|Year : 2010 | Volume
| Issue : 2 | Page : 294-295
Lymphangioma circumscriptum of the scrotum following vasectomy
Dilip Kumar Pal1, Manju Banerjee2, Dhrubajyoti Moulik2, Biplab Kumar Biswas3, Manoj Kumar Choudhury3
1 Department of Urology, Bankura Sammilani Medical College, Bankura, West Bengal, India
2 Department of Surgery, Bankura Sammilani Medical College, Bankura, West Bengal, India
3 Department of Pathology, Bankura Sammilani Medical College, Bankura, West Bengal, India
|Date of Web Publication||12-Jul-2010|
Dilip Kumar Pal
Vinayak Garden, Apartment No- A/3D, 41, Simla Road, Kolkata-700 006
Source of Support: None, Conflict of Interest: None
| Abstract|| |
Lymphangioma circumscriptum is a congenital lymphatic hamartoma and rarely occurs in the male genital organs. Here we report a case of acquired lymphangioma circumscriptum of scrotum following vasectomy, which has not been reported till date. High clinical suspicion index is the clue to the clinician for diagnosis; histopathological confirmation and adequate surgical excision with deep lymphatic cisterns give the best result.
Keywords: Lymphangioma circumscriptum, scrotum, vasectomy
|How to cite this article:|
Pal DK, Banerjee M, Moulik D, Biswas BK, Choudhury MK. Lymphangioma circumscriptum of the scrotum following vasectomy. Indian J Urol 2010;26:294-5
| Case Report|| |
A 45-year-old man was presented with complaints of fluid-filled lesions in the scrotum since last 15 years. Sometimes the lesions ruptured and milky discharge from the scrotum was noticed. Prior to admission to the hospital, due to acute cellulitis, he had sudden increase in the swelling with pain and watery discharge from the scrotum. The lesions appeared 15 years back as asymptomatic small vesicles within two weeks of vasectomy operation that were very slowly growing over the years. During this time he visited several doctors, treated with several courses of antibiotics and topical ointments without any relief. There was no history suggestive of filariasis.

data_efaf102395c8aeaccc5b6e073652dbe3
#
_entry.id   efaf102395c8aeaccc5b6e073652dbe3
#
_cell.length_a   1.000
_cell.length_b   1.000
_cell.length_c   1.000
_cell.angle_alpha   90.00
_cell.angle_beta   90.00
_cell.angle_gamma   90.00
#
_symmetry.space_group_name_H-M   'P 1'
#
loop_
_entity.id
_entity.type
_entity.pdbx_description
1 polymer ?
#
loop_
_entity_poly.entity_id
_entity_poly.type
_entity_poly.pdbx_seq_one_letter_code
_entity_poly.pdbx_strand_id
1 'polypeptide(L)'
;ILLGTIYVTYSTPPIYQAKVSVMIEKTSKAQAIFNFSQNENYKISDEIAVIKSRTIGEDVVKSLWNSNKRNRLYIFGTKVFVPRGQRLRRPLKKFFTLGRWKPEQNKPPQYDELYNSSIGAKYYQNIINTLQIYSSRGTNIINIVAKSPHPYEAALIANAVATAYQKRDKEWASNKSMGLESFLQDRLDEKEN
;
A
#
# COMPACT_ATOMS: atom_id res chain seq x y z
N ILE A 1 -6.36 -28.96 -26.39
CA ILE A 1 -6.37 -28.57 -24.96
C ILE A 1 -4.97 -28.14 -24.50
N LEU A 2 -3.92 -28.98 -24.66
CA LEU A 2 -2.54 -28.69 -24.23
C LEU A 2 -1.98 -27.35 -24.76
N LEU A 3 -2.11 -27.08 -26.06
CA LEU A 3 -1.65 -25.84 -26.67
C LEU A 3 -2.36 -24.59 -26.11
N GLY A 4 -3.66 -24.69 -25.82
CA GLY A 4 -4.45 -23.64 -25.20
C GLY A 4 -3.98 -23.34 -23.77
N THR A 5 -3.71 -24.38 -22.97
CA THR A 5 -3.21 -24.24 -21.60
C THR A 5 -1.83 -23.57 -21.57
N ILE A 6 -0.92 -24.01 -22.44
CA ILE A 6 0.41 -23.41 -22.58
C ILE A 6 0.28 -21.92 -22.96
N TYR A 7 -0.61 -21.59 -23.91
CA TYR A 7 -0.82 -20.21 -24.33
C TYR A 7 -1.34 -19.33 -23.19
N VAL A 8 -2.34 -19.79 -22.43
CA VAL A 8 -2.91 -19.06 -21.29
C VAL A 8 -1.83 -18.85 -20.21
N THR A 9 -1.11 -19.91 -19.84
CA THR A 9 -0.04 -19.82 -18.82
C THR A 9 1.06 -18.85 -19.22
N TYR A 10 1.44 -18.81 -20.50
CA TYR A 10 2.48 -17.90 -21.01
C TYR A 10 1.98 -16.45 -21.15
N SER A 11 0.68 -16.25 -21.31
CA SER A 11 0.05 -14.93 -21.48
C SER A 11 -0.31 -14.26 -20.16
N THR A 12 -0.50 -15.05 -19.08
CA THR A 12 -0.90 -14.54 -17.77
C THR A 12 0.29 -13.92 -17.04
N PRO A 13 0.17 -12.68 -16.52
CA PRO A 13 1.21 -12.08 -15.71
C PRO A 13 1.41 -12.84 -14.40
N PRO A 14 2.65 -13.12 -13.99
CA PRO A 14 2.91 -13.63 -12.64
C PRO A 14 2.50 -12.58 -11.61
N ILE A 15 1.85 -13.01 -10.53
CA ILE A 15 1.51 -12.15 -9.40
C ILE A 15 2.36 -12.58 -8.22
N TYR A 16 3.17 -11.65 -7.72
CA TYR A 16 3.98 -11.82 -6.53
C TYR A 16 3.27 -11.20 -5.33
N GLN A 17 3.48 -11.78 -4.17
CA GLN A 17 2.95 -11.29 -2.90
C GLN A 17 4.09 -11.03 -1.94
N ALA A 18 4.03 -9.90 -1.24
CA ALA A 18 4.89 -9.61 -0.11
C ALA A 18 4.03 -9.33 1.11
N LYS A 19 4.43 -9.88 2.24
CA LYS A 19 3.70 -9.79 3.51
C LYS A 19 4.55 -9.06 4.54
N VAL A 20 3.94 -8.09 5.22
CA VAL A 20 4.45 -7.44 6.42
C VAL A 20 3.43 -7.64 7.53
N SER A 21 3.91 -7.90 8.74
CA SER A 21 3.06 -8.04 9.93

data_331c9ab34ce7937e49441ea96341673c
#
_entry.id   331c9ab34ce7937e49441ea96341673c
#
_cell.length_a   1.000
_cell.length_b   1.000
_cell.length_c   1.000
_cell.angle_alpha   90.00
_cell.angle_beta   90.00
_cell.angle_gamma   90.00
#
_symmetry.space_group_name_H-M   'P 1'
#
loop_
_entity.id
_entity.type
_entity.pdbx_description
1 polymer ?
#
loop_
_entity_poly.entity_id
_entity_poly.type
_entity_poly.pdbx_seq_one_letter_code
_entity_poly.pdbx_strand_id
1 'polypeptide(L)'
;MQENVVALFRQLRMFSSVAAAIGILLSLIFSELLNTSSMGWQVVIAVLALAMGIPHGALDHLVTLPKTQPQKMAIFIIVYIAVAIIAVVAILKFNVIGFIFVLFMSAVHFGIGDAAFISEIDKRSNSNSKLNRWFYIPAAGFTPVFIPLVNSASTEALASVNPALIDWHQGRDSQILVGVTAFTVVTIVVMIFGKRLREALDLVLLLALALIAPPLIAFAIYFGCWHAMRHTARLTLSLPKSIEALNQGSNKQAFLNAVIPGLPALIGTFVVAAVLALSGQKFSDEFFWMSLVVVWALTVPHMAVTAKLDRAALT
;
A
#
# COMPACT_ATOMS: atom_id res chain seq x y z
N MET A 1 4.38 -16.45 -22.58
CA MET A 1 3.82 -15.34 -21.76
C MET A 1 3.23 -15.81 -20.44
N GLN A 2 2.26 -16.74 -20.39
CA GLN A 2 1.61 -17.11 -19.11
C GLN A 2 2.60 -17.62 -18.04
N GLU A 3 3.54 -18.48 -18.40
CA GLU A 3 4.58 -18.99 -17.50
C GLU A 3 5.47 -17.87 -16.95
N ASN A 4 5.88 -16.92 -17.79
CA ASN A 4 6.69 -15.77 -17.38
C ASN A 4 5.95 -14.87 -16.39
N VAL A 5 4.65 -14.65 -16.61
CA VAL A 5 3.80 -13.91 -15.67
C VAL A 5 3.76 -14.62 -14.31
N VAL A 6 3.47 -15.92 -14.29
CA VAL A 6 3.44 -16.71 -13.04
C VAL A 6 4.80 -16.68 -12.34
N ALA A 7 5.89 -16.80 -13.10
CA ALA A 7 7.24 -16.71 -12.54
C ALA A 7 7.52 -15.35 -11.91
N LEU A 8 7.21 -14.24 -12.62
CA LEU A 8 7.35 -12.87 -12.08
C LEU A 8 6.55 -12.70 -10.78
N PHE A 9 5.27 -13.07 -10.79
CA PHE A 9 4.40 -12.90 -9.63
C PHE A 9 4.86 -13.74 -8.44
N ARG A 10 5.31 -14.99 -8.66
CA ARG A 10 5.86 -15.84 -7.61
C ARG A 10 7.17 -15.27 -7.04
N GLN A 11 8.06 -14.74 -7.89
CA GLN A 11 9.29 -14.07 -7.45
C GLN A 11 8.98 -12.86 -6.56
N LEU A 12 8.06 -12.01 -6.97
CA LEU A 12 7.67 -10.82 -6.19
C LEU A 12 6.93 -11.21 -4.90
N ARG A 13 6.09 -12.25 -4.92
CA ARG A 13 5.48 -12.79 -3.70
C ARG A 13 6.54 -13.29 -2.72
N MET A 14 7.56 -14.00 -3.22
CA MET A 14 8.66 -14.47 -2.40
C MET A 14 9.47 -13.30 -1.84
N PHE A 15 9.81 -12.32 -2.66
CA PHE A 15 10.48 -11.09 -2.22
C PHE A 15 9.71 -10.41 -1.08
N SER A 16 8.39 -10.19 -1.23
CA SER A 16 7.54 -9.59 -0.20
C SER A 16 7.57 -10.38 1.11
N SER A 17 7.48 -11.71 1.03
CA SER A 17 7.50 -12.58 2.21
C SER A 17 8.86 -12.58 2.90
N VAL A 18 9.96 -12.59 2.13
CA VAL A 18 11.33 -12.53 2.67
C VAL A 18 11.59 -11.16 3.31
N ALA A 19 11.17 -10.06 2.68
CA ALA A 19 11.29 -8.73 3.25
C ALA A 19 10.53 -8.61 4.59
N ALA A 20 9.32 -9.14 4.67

On local examination, the whole of scrotum, except neck, was studded with multiple vesicles of variable size ranging from 1 to 8 mm [Figure 1]. On vesical aspiration some vesicles exuded clear fluid and some milky white fluid. There was no associated lymphadenopathy or lymphedema. Ultrasonography of the scrotum suggested complex septate cysts with internal echogenicity and without any communication with the scrotal contents.
The mass along with scrotal skin up to the tunica albuginea were excised together with ligation of all the lymphatic vessels. The skin was closed in two layers using the skin of the scrotal neck. The histological features were suggestive of multiple dilated lymphatic vessels lined by thin wall of endothelial cells with an inflammatory infiltrate in the papillary dermis [Figure 2]. Some of these dilated lymphatic vessels showed pinkish protenaceous material within it. The postoperative period was uneventful and on follow-up, there was no recurrence till one year.
| Discussion|| |